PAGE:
Genesis Reviews

Tiny Toon Adventures: Acme All-Stars

Genre: Sports Developer: Konami Publisher: Konami Players: 1-2 Released: 1994

First there was Looney Tunes, then Tiny Toons, which was first a show, then a movie, then a bunch of video games, and then another game. And that, ladies and gentlemen, was a small compilation of sports games called ACME All-Stars. Inside the cart you will find Basketball, Soccer, Bowling, Montana Hitting (think whack-a-mole), an obstacle course, and a story mode that loosely ties the events together with a shallow story. You probably would not expect much from a game based on a kid’s show, but luckily Konami happened to own the license at the time, and they managed to knock together a pretty decent game.

As I mentioned earlier, the game has five events. You will soon learn, however, that only basketball and soccer seem like full-fledged games. Bowling and Montana Hitting seem more like mini games, and the obstacle course is so short and dull that I’m not sure why the developers even bothered with it. You will probably be spending most of your time playing soccer and basketball, which are somewhat similar. Both feature basically the same aged opponent AI that most people will be quick to figure out. Once you do that, it is all a matter of running the same three or four plays over and over with no obstruction.

There are about five arenas for each event with their own themed obstacles (rolling barrels for the western level, oil slick for downtown, etc.). There are twelve playable characters, but the only difference between them are unique special moves, which usually guarantee a score. These additions, however, fail to override a sense of tediousness that arises after just a few matches. At this point I recommend raising the difficulty level, playing against another human, or moving on to the other games. Playing this game with another person can be fun; Not NBA Jam fun, but it has its moments.

But maybe you don’t have any friends (hey, it’s okay, I’m here), or maybe you just want to try out the other games. Montana Hitting involves you and three comps on a large whack-a-mole-esque level that fills the entire screen. Earn points by hitting the various Montana Max’s that pop up and lose points for hitting any other character that pops up. Also expect a few glitches, such as occasionally getting stuck on the edge of the holes and around other players. Bowling allows you to choose your position and speed , and then a little indicator starts waggling up and down. It’s your job to “let ‘er rip” (meaning “press A”) at just the right time. Neither of these games has any major design flaw. They are just too shallow to warrant much play time. The obstacle course has you racing around a course dodging obstacles (hence the name) while continuously pressing the B button to move forward. It controls poorly, there’s only one track, and the game always pulls you forward when you start to fall behind, which makes this mini game pretty useless.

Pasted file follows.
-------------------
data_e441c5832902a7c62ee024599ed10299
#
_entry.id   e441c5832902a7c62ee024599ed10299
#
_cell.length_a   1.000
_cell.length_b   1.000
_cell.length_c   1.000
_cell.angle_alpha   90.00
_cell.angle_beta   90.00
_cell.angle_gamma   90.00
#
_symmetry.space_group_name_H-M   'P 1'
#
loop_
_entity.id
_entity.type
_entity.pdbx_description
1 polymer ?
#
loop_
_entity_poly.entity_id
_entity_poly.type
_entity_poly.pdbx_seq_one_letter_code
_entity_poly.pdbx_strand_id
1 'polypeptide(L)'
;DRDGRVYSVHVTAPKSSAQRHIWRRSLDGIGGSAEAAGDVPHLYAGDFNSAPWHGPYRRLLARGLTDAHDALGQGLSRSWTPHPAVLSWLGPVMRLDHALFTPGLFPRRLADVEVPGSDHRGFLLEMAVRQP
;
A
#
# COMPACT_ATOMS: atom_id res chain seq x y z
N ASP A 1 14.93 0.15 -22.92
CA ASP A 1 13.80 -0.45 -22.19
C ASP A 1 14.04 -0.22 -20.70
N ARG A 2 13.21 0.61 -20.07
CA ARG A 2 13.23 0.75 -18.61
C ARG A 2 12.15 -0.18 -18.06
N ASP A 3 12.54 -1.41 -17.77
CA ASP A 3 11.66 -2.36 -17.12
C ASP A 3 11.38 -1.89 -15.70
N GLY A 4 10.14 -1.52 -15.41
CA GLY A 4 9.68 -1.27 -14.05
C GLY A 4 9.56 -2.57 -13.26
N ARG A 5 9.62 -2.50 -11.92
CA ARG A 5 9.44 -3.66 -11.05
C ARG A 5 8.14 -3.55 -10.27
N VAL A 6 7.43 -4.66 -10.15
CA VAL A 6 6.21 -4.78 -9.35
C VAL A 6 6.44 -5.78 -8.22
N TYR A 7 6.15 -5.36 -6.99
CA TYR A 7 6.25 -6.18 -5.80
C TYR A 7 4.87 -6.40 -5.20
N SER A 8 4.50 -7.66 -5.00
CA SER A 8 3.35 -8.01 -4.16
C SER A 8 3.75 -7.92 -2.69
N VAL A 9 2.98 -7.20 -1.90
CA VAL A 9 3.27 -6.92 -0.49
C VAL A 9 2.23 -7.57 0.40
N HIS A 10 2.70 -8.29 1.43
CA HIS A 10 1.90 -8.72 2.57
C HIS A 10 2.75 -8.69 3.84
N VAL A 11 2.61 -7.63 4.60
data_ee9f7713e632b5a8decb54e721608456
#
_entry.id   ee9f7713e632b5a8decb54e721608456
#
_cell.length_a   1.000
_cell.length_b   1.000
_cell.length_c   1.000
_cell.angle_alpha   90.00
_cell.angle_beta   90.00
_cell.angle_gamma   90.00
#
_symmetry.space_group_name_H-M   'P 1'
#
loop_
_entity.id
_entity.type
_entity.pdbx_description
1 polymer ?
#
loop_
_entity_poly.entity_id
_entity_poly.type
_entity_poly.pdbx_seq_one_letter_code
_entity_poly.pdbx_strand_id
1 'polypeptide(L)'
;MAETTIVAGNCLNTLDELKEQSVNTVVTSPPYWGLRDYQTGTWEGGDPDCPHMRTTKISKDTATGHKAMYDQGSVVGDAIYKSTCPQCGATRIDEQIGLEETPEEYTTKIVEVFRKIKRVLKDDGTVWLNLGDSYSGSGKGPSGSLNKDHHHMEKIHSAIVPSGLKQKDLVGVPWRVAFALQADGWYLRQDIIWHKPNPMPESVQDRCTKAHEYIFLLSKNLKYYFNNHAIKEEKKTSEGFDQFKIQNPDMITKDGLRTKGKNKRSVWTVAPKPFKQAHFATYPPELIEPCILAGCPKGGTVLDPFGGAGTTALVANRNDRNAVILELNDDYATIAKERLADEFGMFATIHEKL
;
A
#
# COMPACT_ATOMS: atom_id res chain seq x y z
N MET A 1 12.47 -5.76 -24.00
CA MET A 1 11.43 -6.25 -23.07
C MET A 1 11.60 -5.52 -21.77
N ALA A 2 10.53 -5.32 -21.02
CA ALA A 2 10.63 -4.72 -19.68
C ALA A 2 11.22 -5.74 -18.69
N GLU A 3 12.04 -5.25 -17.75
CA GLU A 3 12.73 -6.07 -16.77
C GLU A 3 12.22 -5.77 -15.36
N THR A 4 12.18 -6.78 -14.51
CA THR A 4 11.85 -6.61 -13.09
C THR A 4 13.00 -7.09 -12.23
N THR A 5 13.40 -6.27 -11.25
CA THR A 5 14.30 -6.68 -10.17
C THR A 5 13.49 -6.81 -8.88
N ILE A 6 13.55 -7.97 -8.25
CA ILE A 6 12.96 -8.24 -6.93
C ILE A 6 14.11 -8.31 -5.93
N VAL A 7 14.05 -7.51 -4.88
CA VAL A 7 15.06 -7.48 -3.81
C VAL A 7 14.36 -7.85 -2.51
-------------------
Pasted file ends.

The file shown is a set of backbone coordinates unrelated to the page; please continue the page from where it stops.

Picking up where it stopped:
Visually, this game shines. The environments, while lacking a bit in detail, are bright and colorful, and the character animation is superb. Not only are the animations very fluid, but you will also be impressed by the sheer amount of movement of these characters. If you used to watch the show, you will surely be greeted with a rush of nostalgia when you play this game. The music is peppy and upbeat, but I came very close to hitting the mute button more than once. Note to developer: if you are going to repeat the same minute long song over and over, at least make sure it is not annoying.

ACME All-Stars is not the greatest game, but I found it to be a great time-waster, easily rivaling those addictive flash game we’ve all gotten involved with at some point. And like those infamous flash games, it doesn’t even have to be that good. What keeps you coming back? I believe it’s about intriguing and time-consuming gameplay. ACME All-Stars is repetitive, but it’s still a good deal of fun.

SCORE: 6 out of 10


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